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We can use ldd to determine dependence, like:

 sjwang@delpe02-179: ldd `which date`
        linux-vdso.so.1 =>  (0x00007fff0f5fd000)
        librt.so.1 => /lib64/librt.so.1 (0x00002b2f7ea50000)
        libc.so.6 => /lib64/libc.so.6 (0x00002b2f7ec59000)
        libpthread.so.0 => /lib64/libpthread.so.0 (0x00002b2f7efb1000)
        /lib64/ld-linux-x86-64.so.2 (0x00002b2f7e832000)

Since "date" depends on "libc.so", I assume that "date" calls some function in "libc.so", and we know that ldd can determine lib dependence for "date" from .dynamic section of executable, but my question is how does compiler/linker know what should be written into .dynamic section? To be more specific:

  1. If "libc.so" is statically linked with "date", then the code for this function should already be compiled into "date", so in this case "date" should not depend on "libc.so", there should be no "libc.so" in .dynamic section.

  2. If "libc.so" is dynamically linked with "date", in this case, I assume that some code like this:

handle = dlopen("libc.so", ..);

should exist in "date" to load "libc.so", and "dlopen("libc.so")" should be the only clue that "date" depends on "libc.so", in this case, how does compiler/linker know that "date" depends on "libc.so"? Does it parse all "dlopen" lines to extract lib dependence? I don't think this is a good approach, but really, is this true?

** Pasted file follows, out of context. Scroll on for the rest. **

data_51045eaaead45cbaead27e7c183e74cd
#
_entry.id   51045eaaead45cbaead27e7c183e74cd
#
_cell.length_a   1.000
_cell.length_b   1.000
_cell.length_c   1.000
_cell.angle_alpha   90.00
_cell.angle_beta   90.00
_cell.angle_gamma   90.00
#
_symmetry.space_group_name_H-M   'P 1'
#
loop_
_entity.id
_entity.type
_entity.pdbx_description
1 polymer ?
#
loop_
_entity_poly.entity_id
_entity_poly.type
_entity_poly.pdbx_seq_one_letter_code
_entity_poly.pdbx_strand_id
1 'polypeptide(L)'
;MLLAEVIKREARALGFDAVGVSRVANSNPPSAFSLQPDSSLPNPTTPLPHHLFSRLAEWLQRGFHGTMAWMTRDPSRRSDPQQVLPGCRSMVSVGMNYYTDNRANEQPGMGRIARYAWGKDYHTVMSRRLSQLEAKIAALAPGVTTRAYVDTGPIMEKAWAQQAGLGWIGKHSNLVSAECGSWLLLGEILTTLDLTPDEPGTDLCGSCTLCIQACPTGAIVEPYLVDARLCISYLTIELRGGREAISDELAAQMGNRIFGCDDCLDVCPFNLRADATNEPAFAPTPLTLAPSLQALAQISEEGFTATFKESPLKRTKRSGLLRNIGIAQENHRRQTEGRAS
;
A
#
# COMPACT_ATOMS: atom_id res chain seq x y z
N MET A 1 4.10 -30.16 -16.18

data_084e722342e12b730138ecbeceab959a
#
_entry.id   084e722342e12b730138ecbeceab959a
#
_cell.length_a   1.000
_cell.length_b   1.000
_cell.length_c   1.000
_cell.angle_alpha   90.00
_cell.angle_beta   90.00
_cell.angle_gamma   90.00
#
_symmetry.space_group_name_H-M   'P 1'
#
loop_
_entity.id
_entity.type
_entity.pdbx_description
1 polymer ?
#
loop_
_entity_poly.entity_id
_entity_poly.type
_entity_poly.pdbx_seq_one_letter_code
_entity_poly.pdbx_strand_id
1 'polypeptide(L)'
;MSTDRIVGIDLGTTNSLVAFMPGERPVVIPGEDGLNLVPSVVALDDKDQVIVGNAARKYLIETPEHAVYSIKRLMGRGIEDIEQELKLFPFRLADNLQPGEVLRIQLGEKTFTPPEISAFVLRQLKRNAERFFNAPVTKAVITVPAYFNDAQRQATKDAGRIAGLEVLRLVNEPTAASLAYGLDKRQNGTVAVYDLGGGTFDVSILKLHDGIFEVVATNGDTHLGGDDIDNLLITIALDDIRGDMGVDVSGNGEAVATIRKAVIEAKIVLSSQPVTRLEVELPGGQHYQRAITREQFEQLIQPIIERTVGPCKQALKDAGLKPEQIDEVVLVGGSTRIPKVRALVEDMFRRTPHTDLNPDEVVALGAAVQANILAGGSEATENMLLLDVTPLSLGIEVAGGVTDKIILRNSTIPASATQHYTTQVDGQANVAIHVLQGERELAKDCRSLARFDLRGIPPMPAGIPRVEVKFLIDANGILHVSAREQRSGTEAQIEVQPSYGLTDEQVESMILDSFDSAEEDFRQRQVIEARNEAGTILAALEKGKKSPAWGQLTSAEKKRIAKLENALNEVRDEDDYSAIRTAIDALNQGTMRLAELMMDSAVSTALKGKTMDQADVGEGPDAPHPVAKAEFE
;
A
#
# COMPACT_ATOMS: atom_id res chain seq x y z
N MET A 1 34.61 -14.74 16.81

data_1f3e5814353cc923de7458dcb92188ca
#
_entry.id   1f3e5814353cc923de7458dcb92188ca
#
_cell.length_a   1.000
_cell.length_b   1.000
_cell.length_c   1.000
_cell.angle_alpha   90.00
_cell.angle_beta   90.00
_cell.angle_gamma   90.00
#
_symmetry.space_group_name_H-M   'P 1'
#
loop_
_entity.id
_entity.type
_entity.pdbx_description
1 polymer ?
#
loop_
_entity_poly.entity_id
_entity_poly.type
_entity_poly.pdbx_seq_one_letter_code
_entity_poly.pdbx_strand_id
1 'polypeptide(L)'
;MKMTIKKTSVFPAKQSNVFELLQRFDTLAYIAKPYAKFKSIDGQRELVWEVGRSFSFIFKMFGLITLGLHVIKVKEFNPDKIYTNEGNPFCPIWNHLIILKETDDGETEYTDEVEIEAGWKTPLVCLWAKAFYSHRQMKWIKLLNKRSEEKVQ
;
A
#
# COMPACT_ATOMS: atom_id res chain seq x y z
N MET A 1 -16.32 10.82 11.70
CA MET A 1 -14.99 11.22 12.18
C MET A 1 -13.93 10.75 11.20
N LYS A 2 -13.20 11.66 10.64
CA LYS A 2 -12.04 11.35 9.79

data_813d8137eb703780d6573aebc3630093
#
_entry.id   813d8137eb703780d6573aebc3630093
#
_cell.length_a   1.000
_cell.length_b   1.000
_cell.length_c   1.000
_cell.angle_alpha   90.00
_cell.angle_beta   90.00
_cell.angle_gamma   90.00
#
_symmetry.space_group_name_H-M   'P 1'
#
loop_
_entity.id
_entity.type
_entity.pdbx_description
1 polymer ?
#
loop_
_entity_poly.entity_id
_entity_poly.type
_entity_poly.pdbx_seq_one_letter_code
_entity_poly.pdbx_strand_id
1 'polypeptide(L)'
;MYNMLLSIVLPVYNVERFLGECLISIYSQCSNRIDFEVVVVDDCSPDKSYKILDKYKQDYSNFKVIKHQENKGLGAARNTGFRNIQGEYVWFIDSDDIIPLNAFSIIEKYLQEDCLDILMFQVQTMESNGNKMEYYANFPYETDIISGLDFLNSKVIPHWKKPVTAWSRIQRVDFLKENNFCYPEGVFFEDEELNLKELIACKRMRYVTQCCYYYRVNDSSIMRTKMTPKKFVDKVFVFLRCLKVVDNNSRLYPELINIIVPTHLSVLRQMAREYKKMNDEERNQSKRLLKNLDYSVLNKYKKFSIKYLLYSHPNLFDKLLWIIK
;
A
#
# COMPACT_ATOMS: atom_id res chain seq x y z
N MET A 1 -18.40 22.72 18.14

Or does compiler/linker have other methods to determine lib dependence in dynamic link case? Thanks.

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2 Answers 2

how does compiler/linker know what should be written into .dynamic section

  • the compiler doesn't know anything about .dynamic section
  • the linker knows whether you are linking with libc.a or with libc.so. For any *.so that you are linking [1], it writes a DT_NEEDED entry into the .dynamic section.

I assume that some code like this: handle = dlopen("libc.so", ..);

That is incorrect assumption and misunderstanding on your part. The dlopen allows you to use libraries that you do not depend on directly (and which may or may not be present). The libraries that you do depend on directly (such as libc.so):

  • do not need to be dlopened (the loader will have already mapped them for you before your program starts) and
  • are not optional (the loader will fail hard if they are missing).

[1] The linker flag --as-needed makes that statement only partially true.

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There are more things in a .so file than just .dynamic sections. Read more about Executable and Linkable Format (ELF is the format of .so files and of binary executables).

In particular ELF files do have headers, and these contain the information. Use the objdump and/or readelf utilities to explore them.

Don't forget that when building a shared library, you can link it with other libraries.

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